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Math Help - Unconditional Convergence

  1. #1
    MHF Contributor chiph588@'s Avatar
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    Unconditional Convergence

    Is there a series that's unconditionally convergent but not absolutely convergent?
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    MHF Contributor Drexel28's Avatar
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    Quote Originally Posted by chiph588@ View Post
    Is there a series that's unconditionally convergent but not absolutely convergent?
    Isn't that the defintion. A series is conditionally if it's convergent but it's modulus isn't. So, if it's unconditionally convergent either (I would assume) that it doesn't converge at all or it's absolutely convergent.
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    MHF Contributor chiph588@'s Avatar
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    Quote Originally Posted by Drexel28 View Post
    Isn't that the defintion. A series is conditionally if it's convergent but it's modulus isn't. So, if it's unconditionally convergent either (I would assume) that it doesn't converge at all or it's absolutely convergent.
    That's what I thought, but I've only seen that absolutely convergent implies unconditional convergence.
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  4. #4
    MHF Contributor chiph588@'s Avatar
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    Wait a minute: "Absolute convergence and convergence together imply unconditional convergence, but unconditional convergence does not imply absolute convergence in general".

    This is from Wikipiedia.

    I'm really curious to see a series with this property.
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    MHF Contributor Drexel28's Avatar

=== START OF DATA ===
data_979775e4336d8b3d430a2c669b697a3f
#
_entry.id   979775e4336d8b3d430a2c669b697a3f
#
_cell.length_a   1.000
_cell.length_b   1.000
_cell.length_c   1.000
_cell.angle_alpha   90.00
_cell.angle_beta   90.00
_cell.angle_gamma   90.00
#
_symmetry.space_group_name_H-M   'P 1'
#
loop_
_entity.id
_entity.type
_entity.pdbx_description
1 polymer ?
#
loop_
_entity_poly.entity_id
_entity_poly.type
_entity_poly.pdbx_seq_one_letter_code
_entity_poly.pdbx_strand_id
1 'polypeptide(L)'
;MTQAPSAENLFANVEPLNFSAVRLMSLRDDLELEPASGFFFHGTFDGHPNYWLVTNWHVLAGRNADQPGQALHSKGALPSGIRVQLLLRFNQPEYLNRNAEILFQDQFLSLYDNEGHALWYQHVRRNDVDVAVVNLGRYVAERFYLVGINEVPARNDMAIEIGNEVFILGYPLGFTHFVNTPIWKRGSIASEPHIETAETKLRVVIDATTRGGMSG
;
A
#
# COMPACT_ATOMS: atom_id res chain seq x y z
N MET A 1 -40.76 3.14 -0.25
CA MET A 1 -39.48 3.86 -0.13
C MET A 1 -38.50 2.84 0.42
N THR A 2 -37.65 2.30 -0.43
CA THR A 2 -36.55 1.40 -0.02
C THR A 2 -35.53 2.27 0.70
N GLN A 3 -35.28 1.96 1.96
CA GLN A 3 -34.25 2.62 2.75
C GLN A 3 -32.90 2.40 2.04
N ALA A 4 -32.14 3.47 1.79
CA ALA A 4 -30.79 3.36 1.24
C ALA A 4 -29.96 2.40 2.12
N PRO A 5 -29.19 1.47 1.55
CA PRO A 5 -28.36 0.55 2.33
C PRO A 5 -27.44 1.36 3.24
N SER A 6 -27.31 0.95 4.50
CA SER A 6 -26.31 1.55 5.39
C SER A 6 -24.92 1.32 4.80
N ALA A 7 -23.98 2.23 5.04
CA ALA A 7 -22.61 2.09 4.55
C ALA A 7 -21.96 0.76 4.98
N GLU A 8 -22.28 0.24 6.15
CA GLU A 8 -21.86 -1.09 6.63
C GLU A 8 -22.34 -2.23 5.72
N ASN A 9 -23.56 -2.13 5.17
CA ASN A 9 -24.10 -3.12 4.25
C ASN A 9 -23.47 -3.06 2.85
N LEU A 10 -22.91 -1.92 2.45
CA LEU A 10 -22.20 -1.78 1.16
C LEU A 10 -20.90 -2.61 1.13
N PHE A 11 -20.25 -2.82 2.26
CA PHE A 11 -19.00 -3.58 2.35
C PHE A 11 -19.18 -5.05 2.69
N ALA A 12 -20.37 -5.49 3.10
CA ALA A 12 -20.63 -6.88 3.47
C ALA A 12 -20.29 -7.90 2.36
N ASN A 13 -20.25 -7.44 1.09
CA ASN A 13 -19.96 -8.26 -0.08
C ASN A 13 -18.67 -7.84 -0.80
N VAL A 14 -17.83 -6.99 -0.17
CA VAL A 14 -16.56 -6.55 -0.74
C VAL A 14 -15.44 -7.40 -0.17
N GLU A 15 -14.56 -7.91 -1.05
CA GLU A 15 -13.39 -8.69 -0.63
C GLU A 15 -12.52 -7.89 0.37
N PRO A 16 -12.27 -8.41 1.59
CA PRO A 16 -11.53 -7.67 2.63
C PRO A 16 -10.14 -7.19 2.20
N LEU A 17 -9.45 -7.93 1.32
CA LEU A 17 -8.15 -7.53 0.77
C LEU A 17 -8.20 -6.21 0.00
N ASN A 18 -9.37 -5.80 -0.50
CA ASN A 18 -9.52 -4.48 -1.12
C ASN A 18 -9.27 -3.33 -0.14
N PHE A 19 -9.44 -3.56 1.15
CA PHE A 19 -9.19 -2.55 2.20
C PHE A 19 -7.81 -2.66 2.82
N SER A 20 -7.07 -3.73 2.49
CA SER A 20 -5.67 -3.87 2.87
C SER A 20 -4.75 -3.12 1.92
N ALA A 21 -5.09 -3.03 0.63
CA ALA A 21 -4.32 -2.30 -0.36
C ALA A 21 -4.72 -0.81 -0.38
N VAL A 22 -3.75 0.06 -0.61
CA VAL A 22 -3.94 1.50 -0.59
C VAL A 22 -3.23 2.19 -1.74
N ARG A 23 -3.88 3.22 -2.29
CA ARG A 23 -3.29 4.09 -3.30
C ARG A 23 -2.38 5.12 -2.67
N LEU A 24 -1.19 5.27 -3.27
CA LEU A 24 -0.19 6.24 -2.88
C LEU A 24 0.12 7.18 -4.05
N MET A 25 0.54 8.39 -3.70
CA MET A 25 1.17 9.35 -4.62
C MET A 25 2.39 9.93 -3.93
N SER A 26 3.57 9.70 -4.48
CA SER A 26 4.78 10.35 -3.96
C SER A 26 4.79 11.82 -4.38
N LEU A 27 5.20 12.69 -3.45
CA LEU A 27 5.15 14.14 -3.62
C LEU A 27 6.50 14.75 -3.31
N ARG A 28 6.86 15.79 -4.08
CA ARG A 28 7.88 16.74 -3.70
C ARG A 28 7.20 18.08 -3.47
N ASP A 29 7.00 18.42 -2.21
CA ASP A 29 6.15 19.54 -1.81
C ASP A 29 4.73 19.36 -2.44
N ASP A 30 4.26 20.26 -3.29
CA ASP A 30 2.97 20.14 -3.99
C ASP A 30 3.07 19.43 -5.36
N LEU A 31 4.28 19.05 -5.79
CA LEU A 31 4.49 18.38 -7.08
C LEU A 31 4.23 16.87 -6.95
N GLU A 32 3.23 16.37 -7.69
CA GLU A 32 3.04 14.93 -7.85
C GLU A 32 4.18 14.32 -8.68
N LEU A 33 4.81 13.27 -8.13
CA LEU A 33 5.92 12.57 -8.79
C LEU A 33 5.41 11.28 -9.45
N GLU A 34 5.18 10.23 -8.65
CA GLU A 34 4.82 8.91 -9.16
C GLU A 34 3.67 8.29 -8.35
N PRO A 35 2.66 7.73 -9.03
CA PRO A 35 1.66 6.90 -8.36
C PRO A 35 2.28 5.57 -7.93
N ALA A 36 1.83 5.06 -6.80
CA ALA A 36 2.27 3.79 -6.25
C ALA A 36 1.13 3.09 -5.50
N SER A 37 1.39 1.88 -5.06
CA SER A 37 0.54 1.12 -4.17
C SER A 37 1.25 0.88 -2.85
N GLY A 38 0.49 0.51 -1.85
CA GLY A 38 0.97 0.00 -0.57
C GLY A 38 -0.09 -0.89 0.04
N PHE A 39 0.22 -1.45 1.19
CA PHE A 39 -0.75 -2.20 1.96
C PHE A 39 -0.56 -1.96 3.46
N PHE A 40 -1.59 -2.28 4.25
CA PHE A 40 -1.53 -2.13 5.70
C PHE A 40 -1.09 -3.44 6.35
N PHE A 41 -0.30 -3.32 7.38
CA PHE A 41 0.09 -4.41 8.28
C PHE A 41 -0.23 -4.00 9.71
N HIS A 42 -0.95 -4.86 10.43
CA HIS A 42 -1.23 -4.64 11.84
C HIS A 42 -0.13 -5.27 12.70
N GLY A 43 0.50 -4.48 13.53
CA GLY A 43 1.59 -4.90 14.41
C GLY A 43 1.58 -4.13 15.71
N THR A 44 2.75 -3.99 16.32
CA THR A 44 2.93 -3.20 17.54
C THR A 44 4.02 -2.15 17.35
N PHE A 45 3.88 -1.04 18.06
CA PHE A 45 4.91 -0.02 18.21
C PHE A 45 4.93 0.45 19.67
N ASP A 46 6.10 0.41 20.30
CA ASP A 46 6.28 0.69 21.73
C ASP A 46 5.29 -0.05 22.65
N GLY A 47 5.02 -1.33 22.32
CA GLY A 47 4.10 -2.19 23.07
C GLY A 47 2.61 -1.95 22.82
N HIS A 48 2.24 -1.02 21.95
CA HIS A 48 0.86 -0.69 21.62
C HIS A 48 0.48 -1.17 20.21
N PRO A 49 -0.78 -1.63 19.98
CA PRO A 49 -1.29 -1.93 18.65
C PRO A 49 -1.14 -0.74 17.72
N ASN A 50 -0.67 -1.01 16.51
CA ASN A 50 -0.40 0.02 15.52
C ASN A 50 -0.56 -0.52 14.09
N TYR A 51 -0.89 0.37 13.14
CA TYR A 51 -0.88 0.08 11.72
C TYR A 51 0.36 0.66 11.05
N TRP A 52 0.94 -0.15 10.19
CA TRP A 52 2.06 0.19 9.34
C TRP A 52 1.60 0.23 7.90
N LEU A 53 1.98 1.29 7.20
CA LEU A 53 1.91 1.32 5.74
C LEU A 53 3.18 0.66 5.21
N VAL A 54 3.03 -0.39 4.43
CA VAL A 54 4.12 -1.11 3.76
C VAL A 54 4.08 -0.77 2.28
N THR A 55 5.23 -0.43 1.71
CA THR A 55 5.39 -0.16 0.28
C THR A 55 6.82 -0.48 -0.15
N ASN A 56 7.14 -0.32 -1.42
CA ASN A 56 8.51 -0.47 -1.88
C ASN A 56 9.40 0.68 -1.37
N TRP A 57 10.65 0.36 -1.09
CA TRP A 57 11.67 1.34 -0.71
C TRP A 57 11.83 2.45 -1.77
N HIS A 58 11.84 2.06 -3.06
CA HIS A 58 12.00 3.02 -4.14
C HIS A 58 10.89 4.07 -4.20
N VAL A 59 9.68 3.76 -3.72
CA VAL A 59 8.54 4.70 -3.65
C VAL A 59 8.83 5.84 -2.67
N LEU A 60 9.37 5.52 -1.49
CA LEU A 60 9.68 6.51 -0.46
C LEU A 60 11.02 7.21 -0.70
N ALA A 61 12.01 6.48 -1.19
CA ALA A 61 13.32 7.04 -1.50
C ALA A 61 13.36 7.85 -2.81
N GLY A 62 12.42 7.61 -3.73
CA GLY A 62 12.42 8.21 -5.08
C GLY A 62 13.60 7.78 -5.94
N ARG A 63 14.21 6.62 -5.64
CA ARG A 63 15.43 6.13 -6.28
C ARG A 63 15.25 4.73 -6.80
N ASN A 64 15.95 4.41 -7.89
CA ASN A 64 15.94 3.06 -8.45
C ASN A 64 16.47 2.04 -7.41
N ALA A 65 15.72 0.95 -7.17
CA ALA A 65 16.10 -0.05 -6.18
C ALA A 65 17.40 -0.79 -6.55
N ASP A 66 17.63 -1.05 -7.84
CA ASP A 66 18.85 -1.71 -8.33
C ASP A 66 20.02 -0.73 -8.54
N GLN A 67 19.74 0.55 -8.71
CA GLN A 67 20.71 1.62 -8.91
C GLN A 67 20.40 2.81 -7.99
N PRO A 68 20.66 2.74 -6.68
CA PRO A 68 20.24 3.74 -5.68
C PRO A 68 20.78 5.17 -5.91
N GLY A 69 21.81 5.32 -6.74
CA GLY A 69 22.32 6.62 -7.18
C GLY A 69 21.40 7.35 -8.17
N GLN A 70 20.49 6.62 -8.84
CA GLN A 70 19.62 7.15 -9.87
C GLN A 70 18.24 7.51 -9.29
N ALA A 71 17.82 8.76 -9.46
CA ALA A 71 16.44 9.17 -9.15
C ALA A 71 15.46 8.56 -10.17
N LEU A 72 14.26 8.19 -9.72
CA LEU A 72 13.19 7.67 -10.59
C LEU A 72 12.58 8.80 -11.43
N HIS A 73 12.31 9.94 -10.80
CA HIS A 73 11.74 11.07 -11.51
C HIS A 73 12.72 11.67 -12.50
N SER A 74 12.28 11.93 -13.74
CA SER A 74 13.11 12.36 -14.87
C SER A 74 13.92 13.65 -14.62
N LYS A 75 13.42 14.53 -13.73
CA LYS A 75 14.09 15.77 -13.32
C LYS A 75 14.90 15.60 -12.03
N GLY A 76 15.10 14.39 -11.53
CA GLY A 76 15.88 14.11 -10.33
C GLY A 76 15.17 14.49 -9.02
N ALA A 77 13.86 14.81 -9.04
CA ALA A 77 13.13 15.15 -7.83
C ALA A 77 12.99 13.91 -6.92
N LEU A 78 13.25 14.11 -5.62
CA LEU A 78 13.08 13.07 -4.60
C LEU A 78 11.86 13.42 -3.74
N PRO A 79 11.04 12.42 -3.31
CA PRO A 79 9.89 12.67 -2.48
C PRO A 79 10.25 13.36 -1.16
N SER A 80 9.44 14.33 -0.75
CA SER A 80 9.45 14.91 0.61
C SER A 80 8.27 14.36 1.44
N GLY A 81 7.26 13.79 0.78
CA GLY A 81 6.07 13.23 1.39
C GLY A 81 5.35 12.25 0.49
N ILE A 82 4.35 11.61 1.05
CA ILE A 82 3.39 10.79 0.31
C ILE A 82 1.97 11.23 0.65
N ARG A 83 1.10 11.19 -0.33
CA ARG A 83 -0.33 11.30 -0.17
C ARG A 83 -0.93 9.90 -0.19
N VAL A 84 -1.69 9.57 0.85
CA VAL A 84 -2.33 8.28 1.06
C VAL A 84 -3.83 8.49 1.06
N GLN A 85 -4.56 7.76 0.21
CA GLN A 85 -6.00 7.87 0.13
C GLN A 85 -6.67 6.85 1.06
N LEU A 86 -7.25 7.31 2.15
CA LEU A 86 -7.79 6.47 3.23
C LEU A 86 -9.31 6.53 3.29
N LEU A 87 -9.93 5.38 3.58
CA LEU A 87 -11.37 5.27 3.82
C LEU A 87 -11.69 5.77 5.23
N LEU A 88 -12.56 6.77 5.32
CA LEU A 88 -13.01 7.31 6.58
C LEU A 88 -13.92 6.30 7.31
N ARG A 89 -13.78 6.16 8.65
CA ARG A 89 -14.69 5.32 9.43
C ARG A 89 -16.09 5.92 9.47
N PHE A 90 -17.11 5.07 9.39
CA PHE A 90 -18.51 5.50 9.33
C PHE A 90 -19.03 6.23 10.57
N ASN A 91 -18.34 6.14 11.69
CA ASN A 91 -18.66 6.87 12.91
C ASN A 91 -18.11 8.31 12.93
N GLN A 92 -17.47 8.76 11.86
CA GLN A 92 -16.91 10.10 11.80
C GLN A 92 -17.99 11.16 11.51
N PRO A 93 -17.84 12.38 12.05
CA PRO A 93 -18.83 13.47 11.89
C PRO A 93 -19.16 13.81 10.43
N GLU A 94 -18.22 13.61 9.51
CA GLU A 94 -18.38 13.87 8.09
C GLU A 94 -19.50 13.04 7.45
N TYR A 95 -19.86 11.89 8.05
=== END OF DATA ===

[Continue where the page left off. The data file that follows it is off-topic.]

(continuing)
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    Quote Originally Posted by chiph588@ View Post
    Wait a minute: "Absolute convergence and convergence together imply unconditional convergence, but unconditional convergence does not imply absolute convergence in general".

    This is from Wikipiedia.

    I'm really curious to see a series with this property.
    http://en.wikipedia.org/wiki/Unconditional_convergence
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    Quote Originally Posted by chiph588@ View Post
    Is there a series that's unconditionally convergent but not absolutely convergent?
    The two properties are equivalent in R and in finitely-dimensional spaces.

    Try X=\ell_2 and the series x_n=\frac 1{\sqrt{n}}e_n, where e_n denotes the sequence which has one on n'th place and all other terms are zeros.

    If I remember correctly, this is precisely the most basic example given in the book
    Kadets, Kadets: Series in Banach spaces: conditional and unconditional convergence
    which is devoted basically to this topic.

    However, many texts on functional analysis mention the relationship between various modes of convergence in Banach spaces.
    I remember I have seen this in Wojtaszczyk's Banach spaces for analysts (with proofs) and in Megginson's Intorduction to Banach spaces theory (as an exercise - if I remember correctly).
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